I would like to know if there is a natural way of transforming a graph in which one seeks the shortest path between two nodes into a riemannian manifold whose this graph is a subspace. My idea is to consider the distance between two consecutive nodes of a graph $ G $ as a variable $ h(G) $ and to build a sequence of graphs $ (G_{n})_n $ such that $ G_0=G $ and for all $ i\leq j $ $ G_i $ is a subgraph of $ G_j $, with $ h(G_n) $ a decreasing function of $ n $ tending to $ 0 $ as $ n $ tends to infinity and $ G_n $ tending to a bounded domain of a riemannian manifold, its metric tensor being in some sense the limit of the weights between adjacent nodes. That way the shortest path between nodes $ A $ and $ B $ in $ G_n $ tends to the geodesic joining $ A $ and $ B $ in the limit manifold. One can process backwards and from this manifold determine the considered geodesic solving the geodesic equation and recover the shortest path in $ G_n $ for any given $ n $ as a sequence of points of this geodesic that belong to $ G_n $. In this framework, can the principle of stationary action lead to an optimal algorithm to find the shortest path in a graph ?

Has this been considered before ? If yes, could I get some reference ?

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    $\begingroup$ Consider the simplest case of a 2D plane. If you make a regular $4$-connected grid of vertices, the graph distance will overestimate the geodesic distance by a factor of $\sqrt 2$ for diagonal paths, and this error does not go away as you refine the grid. $\endgroup$ – Rahul Sep 29 '18 at 13:45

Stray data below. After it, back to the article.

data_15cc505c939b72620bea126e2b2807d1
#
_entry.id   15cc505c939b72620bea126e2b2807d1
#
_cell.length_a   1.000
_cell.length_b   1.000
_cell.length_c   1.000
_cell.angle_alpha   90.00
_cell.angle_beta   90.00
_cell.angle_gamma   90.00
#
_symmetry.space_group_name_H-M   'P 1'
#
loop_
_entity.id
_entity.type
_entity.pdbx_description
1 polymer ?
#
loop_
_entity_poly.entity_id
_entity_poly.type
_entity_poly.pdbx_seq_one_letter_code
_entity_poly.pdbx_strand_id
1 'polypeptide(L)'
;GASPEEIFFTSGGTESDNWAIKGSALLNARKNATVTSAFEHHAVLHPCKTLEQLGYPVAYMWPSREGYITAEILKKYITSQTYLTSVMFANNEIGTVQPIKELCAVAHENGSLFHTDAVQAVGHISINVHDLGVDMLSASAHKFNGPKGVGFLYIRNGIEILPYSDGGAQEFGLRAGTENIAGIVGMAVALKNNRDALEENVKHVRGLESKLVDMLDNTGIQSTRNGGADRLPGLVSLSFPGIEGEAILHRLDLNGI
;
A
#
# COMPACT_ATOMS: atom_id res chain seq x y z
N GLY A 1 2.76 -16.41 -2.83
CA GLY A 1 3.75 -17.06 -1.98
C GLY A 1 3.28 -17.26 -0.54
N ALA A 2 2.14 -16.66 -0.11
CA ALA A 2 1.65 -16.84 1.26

• $\begingroup$ The lengths of the successive shortest paths and of the geodesic need not be equal but "locally" minimal (in some neighborhood of such points in a space of paths). $\endgroup$ – Sylvain Julien Sep 29 '18 at 14:02
  • $\begingroup$ In your example, the real shortest path in your grid is the closest path therein to the limit geodesic. $\endgroup$ – Sylvain Julien Sep 29 '18 at 14:04
  • $\begingroup$ The grid path closest to the limit geodesic is just one of many shortest paths all having equal length. For example, instead of going alternately one step north and one step east $n$ times, you could go north $n$ steps and then east $n$ steps. $\endgroup$ – Rahul Sep 29 '18 at 17:47
  • $\begingroup$ You can probably avoid this by placing vertices randomly according to e.g. a Poisson point process. There appear to be some work on routing on point processes (e.g. Baccelli et al 1998) and shortest paths through random points which seems relevant. $\endgroup$ – Rahul Sep 29 '18 at 17:48

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